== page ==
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A New Biofuel

By       Message Dustin Ensinger       (Page 1 of 1 pages)     Permalink    (# of views)   No comments

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Wind and solar power have the potential to slowly wean America off of its over reliance on foreign energy sources, but neither will fuel America's cars and trucks which are the vehicles of economic growth. Instead, the answer may lie in the green slimy stuff lying on the surface of lakes and ponds: algae.

Algae has the potential to fuel the nation's vehicles while simultaneously trapping carbon dioxide emissions that contribute to global warming. Thus far, the technology is in its infancy, however, progress is being made.

One such example is the Solix Biofuels company, whose efforts to turn algae into the next generation of biofuels was profiled in The New York Times on Sunday.

Partnering with the Southern Ute Indian Reservation in Southwest Colorado, Solix Biofuels is leading the charge to replace petroleum-based fuels. Although, the company is not yet producing usable fuel through the algae, it is only a matter of time, according to company officials.

"We are growing algae and producing oil," Solix Biofuels Inc.'s Chief Executive Officer Douglas Henston told The Durango Herald. "However, we are not yet producing a usable product, because the algae have to be at a certain density."

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Members of the Southern Ute Indian Reservation were attracted to the project not only because of its economic potential, but also because of the fact that unlike other biofuels such as ethanol, corn starch and sugar cane, algae does not force people to choose between using the plant as either food or fuel.

In addition, the Utes, unlike other energy companies, are concerned with the long-term economic view rather than quarterly profit reports.

"If you're going with strict venture capital, they're looking for a blistering return on capital in three to five years," Colorado State professor, Bryan Willson, who teaches mechanical engineering and is a co-founder of the three-year-old company told The New York Times. "The Utes have a very long economic view. They're making decisions now for future generations as opposed to the next quarter, and that is just fundamentally different."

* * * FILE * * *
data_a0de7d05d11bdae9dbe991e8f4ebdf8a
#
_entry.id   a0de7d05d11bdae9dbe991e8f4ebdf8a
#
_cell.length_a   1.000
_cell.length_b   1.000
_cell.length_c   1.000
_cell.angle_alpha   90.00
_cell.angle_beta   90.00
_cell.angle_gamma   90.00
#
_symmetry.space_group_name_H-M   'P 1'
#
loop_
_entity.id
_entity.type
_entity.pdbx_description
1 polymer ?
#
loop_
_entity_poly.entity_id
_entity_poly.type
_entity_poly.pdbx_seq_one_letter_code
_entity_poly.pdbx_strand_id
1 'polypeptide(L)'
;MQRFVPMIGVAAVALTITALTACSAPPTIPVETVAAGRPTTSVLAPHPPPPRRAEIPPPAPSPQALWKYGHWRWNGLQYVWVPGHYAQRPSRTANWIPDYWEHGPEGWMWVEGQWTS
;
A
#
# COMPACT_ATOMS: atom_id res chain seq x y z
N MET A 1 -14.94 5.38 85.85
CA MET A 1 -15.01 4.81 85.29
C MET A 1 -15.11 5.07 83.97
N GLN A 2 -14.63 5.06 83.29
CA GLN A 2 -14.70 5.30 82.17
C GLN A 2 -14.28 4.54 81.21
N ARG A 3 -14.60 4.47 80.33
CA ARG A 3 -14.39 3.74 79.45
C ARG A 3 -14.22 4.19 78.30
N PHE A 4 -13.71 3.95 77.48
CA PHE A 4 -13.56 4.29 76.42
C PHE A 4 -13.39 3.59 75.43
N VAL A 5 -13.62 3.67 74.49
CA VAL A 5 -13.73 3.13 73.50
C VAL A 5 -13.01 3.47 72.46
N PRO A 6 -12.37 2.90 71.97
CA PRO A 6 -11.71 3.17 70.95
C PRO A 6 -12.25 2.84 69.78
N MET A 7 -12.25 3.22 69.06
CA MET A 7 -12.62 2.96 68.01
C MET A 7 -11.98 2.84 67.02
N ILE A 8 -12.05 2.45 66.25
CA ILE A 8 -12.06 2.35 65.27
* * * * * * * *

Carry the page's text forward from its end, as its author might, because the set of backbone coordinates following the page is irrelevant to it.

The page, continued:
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Although huge amounts of capital are necessary to get projects such as Wilson's off the ground, once they get going, they are incredibly inexpensive, requiring only sunlight, water and carbon dioxide - all of which are normally readily available around power plants.

But, small-time companies such as Wilson's have the potential to be pushed out of the industry by established giants. Currently, there are over 200 companies actively working to turn algae into biodiesel fuel. One of those, Exxon Mobile, has invested nearly 50 times as much as Solix.

"Solix has an interesting idea; whether it will work, I don't know," Al Darzins, a group manager at the lab's National Bioenergy Center told The New York Times. "It's all going to come down to the economics."


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Dustin Ensinger graduated from The Ohio State University with a Bachelor of Arts in Journalism and Political Science. He is a contributing journalist for

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